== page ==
The Canons of Dort leave no doubt about our election.  If you look at what it says in article 11, election cannot be undone and then redone.  Election is either done or it’s not.  Once God makes his decree of election it stands.  Election can’t be changed.  It can’t be revoked or taken back.  God is never going to say, “Oops, I made a mistake in choosing that person to salvation – I take it back.”  Election can’t be annulled.  In the past you sometimes heard of marriages being annulled.  If it came to light later that there was something that invalidated the marriage, then the marriage would be annulled.  Legally speaking, it would be as if it never happened.  If election would be annulled, it would be as if it had never happened.  But we confess that to be impossible.  Similarly, the elect can’t be cast away nor can their number be diminished.  God’s decree of election was made before creation.  It included a definite number of people and that number is never going to grow or shrink.  You could say that the number of the elect is written in stone.  It’s like the law of the Medes and Persians in the book of Daniel – it can’t be changed. 

The Canons of Dort are echoing what the Bible teaches on this.  Jesus said in John 6:37, “All that the Father gives me will come to me, and whoever comes to me I will never cast out.”  “I will never cast out” – those whom the Father has given to Christ are the elect and they will never be thrown away.  Similarly, our Lord spoke about his sheep in John 10:28, “I give them eternal life, and they will never perish, and no one will snatch them out of my hand.”  That’s security right there.  If you are one of the elect and you’re in Christ’s hand, you’re secure and you’re secure forever.  Your election can’t be reversed or cancelled. 

That’s grounded on something solid, or to say it better, it’s grounded on Someone solid.  This is grounded on God and his character.  Our unchangeable election is based on God’s perfections, his attributes.  That’s why we can be so confident about it.  Specifically, the Canons of Dort point out that God is “most wise, unchangeable, all-knowing, and almighty.”  When it uses the word “most” there, that’s pointing to the fact that God is each of these things perfectly.  He is perfectly wise, perfectly unchangeable, perfectly all-knowing, and perfectly almighty.  Let’s look at each of these.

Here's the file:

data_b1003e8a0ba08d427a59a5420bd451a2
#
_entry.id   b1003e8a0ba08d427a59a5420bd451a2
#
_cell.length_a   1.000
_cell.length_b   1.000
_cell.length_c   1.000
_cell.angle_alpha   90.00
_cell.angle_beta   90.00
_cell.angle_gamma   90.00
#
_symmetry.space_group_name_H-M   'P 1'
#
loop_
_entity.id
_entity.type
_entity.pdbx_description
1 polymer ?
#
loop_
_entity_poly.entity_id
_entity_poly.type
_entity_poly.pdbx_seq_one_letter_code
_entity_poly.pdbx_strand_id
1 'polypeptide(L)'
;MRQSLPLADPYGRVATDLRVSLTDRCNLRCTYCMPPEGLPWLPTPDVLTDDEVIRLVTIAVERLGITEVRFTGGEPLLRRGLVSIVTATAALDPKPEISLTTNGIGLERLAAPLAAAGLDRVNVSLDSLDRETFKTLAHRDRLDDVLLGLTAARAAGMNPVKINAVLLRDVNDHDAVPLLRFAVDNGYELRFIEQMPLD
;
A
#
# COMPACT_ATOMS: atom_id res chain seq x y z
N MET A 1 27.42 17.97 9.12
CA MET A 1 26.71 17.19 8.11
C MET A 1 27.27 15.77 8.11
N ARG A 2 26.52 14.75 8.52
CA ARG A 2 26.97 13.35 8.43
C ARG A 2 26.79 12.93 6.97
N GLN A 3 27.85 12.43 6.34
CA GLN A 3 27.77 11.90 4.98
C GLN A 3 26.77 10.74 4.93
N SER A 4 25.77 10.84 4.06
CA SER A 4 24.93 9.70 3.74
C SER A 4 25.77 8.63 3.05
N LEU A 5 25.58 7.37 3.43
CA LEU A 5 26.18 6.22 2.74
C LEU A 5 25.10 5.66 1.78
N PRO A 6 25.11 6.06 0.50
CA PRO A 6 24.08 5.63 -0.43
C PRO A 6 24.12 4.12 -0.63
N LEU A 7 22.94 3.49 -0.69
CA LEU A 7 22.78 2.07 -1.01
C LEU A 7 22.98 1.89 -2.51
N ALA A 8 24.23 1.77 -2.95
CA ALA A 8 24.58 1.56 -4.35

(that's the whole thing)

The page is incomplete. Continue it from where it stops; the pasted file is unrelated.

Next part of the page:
Human beings can have a measure of wisdom.  The Bible is designed to help us grow in wisdom.  When we’re young, we might think a certain behaviour is okay.  But as we grow we get wiser from the Scriptures and we come to understand that our previous way of thinking and behaving was wrong.  We grow up, we get wiser, things change in our lives.  Even as we get older we’re growing, though we never have a perfect measure of wisdom.  We’re always growing and developing in that area, or at least we should be.

However, God is perfectly wise.  Romans 11:33 speaks of the depth of the riches of his wisdom – it’s an infinite depth because God has the perfection of wisdom.  Biblically speaking, that means that God always thinks and acts in the best ways.  God has the best plan and the best way to carry out his plan.  God has perfect wisdom and therefore when God made his decree about election, it was made perfectly wise.  There would never be any need to adjust it.  You don’t have to adjust what’s already perfectly wise.